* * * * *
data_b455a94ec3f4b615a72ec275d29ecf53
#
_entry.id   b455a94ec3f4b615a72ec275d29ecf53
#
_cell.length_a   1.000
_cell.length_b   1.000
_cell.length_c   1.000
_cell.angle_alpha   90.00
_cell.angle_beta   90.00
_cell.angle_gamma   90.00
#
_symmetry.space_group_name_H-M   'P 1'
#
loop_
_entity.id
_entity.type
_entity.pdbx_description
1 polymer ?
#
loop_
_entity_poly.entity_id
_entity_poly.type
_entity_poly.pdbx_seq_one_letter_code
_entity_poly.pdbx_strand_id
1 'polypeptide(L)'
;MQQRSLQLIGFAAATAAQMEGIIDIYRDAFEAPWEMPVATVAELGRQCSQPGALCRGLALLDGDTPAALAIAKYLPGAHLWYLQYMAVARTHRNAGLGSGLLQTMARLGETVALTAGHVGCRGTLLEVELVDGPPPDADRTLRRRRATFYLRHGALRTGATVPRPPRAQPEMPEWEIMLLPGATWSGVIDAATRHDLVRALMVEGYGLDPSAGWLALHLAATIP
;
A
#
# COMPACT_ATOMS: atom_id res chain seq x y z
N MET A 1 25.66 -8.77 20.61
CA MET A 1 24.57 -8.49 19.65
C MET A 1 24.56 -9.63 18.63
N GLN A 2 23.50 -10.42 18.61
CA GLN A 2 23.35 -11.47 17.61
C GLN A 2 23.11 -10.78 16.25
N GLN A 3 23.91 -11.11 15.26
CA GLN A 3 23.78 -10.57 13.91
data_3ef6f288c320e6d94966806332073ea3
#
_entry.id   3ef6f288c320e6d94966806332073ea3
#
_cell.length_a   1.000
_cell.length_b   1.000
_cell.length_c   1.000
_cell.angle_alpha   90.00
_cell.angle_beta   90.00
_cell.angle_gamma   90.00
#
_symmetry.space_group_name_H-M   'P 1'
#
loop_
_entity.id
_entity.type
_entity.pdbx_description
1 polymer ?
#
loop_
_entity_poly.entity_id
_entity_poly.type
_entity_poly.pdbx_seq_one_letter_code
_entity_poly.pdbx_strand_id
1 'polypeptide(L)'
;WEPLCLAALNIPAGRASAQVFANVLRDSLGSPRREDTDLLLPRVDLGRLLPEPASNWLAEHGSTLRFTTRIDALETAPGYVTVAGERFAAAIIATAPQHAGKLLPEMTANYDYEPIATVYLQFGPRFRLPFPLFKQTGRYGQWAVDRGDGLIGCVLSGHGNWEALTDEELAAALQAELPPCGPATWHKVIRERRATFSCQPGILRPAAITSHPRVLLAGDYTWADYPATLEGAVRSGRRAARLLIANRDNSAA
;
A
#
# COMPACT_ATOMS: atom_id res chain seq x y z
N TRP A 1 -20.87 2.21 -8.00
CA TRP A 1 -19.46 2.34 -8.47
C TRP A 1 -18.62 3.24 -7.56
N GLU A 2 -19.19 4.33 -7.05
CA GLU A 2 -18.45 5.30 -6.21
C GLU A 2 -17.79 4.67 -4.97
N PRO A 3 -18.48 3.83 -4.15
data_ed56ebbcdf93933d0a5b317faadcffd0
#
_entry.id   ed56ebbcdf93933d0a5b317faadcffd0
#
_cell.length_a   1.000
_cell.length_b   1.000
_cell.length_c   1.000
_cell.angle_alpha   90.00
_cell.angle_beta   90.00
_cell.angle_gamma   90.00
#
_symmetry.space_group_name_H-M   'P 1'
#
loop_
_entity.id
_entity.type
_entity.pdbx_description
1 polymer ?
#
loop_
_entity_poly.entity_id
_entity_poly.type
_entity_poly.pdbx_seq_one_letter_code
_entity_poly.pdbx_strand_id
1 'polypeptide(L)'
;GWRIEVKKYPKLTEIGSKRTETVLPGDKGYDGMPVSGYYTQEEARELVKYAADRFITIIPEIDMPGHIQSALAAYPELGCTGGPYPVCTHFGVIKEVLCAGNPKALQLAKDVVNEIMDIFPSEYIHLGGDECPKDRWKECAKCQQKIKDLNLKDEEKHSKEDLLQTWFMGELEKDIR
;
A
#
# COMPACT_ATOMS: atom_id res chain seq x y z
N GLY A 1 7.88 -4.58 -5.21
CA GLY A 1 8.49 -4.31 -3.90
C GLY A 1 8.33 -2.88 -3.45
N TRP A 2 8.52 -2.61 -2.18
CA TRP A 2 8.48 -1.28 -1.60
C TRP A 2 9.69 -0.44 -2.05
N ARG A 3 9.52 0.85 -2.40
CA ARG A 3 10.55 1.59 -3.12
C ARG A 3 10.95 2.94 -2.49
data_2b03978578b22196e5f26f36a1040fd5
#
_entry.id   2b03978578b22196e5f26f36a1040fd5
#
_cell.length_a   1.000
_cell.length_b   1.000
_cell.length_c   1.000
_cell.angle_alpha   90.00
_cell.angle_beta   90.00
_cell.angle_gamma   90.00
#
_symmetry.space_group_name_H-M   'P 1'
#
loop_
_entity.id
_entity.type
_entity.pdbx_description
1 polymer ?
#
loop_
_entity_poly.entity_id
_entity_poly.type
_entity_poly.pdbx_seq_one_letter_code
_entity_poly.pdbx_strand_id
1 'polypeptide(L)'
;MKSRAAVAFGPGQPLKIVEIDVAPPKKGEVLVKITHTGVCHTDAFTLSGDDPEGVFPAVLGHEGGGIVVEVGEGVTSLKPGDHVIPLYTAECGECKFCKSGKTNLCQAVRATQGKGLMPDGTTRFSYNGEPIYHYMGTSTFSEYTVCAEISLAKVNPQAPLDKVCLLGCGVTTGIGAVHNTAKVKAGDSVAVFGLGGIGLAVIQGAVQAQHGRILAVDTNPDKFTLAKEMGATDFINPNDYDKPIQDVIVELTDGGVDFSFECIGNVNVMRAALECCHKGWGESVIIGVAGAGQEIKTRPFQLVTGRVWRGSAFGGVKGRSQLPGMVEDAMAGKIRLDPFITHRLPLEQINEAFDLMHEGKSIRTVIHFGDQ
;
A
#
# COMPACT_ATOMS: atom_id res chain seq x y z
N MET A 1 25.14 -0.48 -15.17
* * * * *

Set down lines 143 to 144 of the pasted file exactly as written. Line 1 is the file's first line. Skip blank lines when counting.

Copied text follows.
#
# COMPACT_ATOMS: atom_id res chain seq x y z